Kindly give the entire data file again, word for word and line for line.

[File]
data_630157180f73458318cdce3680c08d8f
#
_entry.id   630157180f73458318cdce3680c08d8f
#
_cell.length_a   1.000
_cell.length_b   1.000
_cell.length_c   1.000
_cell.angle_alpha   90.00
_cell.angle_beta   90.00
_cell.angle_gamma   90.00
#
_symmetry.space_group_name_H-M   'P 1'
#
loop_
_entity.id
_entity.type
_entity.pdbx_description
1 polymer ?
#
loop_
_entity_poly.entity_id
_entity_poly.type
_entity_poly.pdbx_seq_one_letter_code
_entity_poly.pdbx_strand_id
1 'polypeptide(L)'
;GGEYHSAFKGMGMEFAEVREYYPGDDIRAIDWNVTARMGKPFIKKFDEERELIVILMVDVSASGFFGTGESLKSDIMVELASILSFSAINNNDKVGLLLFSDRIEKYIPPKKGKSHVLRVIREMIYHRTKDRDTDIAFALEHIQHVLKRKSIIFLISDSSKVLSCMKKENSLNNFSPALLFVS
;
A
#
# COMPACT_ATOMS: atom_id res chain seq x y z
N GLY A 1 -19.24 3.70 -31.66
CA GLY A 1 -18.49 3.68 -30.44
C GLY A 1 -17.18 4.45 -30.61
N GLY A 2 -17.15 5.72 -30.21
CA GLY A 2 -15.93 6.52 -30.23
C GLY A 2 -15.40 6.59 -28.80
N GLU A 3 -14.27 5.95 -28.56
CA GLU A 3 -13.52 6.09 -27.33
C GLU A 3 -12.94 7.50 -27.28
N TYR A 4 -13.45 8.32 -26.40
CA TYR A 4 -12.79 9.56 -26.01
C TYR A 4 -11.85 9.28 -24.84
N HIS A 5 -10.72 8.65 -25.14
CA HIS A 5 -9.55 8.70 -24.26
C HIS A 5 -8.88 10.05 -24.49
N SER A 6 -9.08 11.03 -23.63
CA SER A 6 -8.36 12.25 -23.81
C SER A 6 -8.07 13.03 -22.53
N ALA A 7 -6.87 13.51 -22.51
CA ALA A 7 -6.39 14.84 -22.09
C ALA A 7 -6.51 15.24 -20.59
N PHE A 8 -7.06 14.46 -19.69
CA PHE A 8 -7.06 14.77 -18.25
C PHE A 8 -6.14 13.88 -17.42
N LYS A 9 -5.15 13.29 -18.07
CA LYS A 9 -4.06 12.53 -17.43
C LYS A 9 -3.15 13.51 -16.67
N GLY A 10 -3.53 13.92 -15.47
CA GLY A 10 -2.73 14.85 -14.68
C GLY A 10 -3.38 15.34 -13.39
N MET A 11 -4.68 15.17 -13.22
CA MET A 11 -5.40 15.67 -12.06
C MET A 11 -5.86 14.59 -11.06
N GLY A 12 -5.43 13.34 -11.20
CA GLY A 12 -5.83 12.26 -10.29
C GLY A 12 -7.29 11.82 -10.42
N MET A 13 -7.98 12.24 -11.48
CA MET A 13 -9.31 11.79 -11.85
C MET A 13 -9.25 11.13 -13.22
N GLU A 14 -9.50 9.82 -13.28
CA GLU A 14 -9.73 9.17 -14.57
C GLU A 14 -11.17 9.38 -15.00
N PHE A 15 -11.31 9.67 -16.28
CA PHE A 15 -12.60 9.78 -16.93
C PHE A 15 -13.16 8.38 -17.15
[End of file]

data_630157180f73458318cdce3680c08d8f
#
_entry.id   630157180f73458318cdce3680c08d8f
#
_cell.length_a   1.000
_cell.length_b   1.000
_cell.length_c   1.000
_cell.angle_alpha   90.00
_cell.angle_beta   90.00
_cell.angle_gamma   90.00
#
_symmetry.space_group_name_H-M   'P 1'
#
loop_
_entity.id
_entity.type
_entity.pdbx_description
1 polymer ?
#
loop_
_entity_poly.entity_id
_entity_poly.type
_entity_poly.pdbx_seq_one_letter_code
_entity_poly.pdbx_strand_id
1 'polypeptide(L)'
;GGEYHSAFKGMGMEFAEVREYYPGDDIRAIDWNVTARMGKPFIKKFDEERELIVILMVDVSASGFFGTGESLKSDIMVELASILSFSAINNNDKVGLLLFSDRIEKYIPPKKGKSHVLRVIREMIYHRTKDRDTDIAFALEHIQHVLKRKSIIFLISDSSKVLSCMKKENSLNNFSPALLFVS
;
A
#
# COMPACT_ATOMS: atom_id res chain seq x y z
N GLY A 1 -19.24 3.70 -31.66
CA GLY A 1 -18.49 3.68 -30.44
C GLY A 1 -17.18 4.45 -30.61
N GLY A 2 -17.15 5.72 -30.21
CA GLY A 2 -15.93 6.52 -30.23
C GLY A 2 -15.40 6.59 -28.80
N GLU A 3 -14.27 5.95 -28.56
CA GLU A 3 -13.52 6.09 -27.33
C GLU A 3 -12.94 7.50 -27.28
N TYR A 4 -13.45 8.32 -26.40
CA TYR A 4 -12.79 9.56 -26.01
C TYR A 4 -11.85 9.28 -24.84
N HIS A 5 -10.72 8.65 -25.14
CA HIS A 5 -9.55 8.70 -24.26
C HIS A 5 -8.88 10.05 -24.49
N SER A 6 -9.08 11.03 -23.63
CA SER A 6 -8.36 12.25 -23.81
C SER A 6 -8.07 13.03 -22.53
N ALA A 7 -6.87 13.51 -22.51
CA ALA A 7 -6.39 14.84 -22.09
C ALA A 7 -6.51 15.24 -20.59
N PHE A 8 -7.06 14.46 -19.69
CA PHE A 8 -7.06 14.77 -18.25
C PHE A 8 -6.14 13.88 -17.42
N LYS A 9 -5.15 13.29 -18.07
CA LYS A 9 -4.06 12.53 -17.43
C LYS A 9 -3.15 13.51 -16.67
N GLY A 10 -3.53 13.92 -15.47
CA GLY A 10 -2.73 14.85 -14.68
C GLY A 10 -3.38 15.34 -13.39
N MET A 11 -4.68 15.17 -13.22
CA MET A 11 -5.40 15.67 -12.06
C MET A 11 -5.86 14.59 -11.06
N GLY A 12 -5.43 13.34 -11.20
CA GLY A 12 -5.83 12.26 -10.29
C GLY A 12 -7.29 11.82 -10.42
N MET A 13 -7.98 12.24 -11.48
CA MET A 13 -9.31 11.79 -11.85
C MET A 13 -9.25 11.13 -13.22
N GLU A 14 -9.50 9.82 -13.28
CA GLU A 14 -9.73 9.17 -14.57
C GLU A 14 -11.17 9.38 -15.00
N PHE A 15 -11.31 9.67 -16.28
CA PHE A 15 -12.60 9.78 -16.93
C PHE A 15 -13.16 8.38 -17.15